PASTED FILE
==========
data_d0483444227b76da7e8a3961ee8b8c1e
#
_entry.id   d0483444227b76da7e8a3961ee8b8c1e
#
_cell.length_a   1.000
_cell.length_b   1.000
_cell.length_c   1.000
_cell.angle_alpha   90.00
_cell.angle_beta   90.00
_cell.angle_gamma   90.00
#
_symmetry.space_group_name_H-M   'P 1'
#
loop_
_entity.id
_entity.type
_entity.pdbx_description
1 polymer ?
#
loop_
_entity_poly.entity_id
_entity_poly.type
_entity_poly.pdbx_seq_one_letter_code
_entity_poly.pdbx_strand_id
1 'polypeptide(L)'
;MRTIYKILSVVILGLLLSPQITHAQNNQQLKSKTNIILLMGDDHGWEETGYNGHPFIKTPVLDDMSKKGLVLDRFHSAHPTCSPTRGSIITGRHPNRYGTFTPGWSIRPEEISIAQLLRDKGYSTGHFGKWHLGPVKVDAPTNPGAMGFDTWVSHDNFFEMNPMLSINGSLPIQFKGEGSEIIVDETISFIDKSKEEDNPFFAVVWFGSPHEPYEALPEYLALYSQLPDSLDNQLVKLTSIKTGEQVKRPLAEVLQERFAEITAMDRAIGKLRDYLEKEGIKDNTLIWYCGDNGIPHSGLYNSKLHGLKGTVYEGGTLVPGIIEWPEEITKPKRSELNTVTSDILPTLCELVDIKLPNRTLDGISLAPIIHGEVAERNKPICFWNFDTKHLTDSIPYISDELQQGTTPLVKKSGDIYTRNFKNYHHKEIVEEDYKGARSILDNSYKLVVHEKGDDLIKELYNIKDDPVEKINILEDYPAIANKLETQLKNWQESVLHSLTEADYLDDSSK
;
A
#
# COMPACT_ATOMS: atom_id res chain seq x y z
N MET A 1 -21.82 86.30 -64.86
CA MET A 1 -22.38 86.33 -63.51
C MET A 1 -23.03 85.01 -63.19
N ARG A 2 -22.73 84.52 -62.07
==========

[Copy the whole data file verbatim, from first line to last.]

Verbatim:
data_d0483444227b76da7e8a3961ee8b8c1e
#
_entry.id   d0483444227b76da7e8a3961ee8b8c1e
#
_cell.length_a   1.000
_cell.length_b   1.000
_cell.length_c   1.000
_cell.angle_alpha   90.00
_cell.angle_beta   90.00
_cell.angle_gamma   90.00
#
_symmetry.space_group_name_H-M   'P 1'
#
loop_
_entity.id
_entity.type
_entity.pdbx_description
1 polymer ?
#
loop_
_entity_poly.entity_id
_entity_poly.type
_entity_poly.pdbx_seq_one_letter_code
_entity_poly.pdbx_strand_id
1 'polypeptide(L)'
;MRTIYKILSVVILGLLLSPQITHAQNNQQLKSKTNIILLMGDDHGWEETGYNGHPFIKTPVLDDMSKKGLVLDRFHSAHPTCSPTRGSIITGRHPNRYGTFTPGWSIRPEEISIAQLLRDKGYSTGHFGKWHLGPVKVDAPTNPGAMGFDTWVSHDNFFEMNPMLSINGSLPIQFKGEGSEIIVDETISFIDKSKEEDNPFFAVVWFGSPHEPYEALPEYLALYSQLPDSLDNQLVKLTSIKTGEQVKRPLAEVLQERFAEITAMDRAIGKLRDYLEKEGIKDNTLIWYCGDNGIPHSGLYNSKLHGLKGTVYEGGTLVPGIIEWPEEITKPKRSELNTVTSDILPTLCELVDIKLPNRTLDGISLAPIIHGEVAERNKPICFWNFDTKHLTDSIPYISDELQQGTTPLVKKSGDIYTRNFKNYHHKEIVEEDYKGARSILDNSYKLVVHEKGDDLIKELYNIKDDPVEKINILEDYPAIANKLETQLKNWQESVLHSLTEADYLDDSSK
;
A
#
# COMPACT_ATOMS: atom_id res chain seq x y z
N MET A 1 -21.82 86.30 -64.86
CA MET A 1 -22.38 86.33 -63.51
C MET A 1 -23.03 85.01 -63.19
N ARG A 2 -22.73 84.52 -62.07